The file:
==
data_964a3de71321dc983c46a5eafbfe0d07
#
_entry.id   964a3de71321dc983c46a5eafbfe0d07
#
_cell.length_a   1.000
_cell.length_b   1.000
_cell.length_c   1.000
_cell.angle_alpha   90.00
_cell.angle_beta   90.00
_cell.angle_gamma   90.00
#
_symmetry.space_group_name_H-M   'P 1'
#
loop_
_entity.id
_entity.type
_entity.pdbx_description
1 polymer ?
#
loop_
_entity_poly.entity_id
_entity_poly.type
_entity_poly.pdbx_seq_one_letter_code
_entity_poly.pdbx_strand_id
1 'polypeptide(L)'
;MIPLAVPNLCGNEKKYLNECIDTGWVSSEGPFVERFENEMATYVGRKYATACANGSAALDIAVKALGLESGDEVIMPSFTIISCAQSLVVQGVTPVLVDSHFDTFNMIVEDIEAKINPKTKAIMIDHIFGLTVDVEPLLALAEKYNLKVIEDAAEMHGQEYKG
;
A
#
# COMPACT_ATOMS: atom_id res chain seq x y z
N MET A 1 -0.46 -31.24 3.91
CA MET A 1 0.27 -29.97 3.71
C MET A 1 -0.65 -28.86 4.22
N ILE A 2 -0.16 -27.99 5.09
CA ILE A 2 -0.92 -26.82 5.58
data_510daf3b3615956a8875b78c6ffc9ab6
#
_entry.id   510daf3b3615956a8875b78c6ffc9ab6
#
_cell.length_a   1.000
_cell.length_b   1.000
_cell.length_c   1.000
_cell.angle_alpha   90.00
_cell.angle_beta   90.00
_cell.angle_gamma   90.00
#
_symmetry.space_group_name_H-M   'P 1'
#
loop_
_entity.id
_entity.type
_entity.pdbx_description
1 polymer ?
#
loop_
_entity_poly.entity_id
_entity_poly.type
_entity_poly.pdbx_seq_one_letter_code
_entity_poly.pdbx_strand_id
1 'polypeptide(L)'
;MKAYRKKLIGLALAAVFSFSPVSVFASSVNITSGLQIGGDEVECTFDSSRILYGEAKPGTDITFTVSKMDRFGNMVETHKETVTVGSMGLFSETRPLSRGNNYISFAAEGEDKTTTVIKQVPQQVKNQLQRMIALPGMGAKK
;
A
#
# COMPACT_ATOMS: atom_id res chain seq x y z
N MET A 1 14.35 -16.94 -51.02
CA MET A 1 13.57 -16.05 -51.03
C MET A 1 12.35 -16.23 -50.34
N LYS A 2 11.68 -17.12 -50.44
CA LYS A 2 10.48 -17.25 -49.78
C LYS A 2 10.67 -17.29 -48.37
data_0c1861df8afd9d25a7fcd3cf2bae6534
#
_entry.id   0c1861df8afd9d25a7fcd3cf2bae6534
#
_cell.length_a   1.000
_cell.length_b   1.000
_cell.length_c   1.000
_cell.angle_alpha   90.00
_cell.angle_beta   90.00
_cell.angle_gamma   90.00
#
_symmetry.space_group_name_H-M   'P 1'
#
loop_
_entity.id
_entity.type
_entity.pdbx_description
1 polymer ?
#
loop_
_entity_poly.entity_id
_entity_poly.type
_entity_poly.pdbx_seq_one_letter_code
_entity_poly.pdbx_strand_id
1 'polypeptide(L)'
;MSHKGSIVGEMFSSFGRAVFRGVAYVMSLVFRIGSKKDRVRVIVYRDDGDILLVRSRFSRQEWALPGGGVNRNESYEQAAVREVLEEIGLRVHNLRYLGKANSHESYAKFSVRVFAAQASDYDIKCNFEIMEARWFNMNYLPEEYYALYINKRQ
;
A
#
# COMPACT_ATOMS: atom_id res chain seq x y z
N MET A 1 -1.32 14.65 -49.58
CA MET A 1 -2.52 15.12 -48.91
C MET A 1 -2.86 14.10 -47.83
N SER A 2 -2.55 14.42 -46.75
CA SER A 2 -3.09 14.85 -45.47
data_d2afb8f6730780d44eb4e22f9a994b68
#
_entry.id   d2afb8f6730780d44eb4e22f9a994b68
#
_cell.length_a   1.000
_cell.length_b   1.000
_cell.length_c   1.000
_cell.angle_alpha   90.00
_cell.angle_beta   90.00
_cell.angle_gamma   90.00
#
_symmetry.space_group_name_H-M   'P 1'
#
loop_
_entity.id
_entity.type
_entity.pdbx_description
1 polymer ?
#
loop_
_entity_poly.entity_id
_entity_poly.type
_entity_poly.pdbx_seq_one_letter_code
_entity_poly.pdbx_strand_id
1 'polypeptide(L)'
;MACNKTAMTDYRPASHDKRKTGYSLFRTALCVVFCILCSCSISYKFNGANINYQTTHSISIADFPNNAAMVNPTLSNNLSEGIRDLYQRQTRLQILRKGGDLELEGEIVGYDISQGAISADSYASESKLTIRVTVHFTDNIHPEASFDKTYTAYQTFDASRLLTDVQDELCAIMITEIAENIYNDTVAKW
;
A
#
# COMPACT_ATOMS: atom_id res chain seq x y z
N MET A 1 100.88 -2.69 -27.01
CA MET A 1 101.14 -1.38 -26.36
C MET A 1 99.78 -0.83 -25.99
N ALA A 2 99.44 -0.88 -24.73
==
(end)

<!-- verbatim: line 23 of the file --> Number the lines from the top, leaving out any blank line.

_entity_poly.pdbx_seq_one_letter_code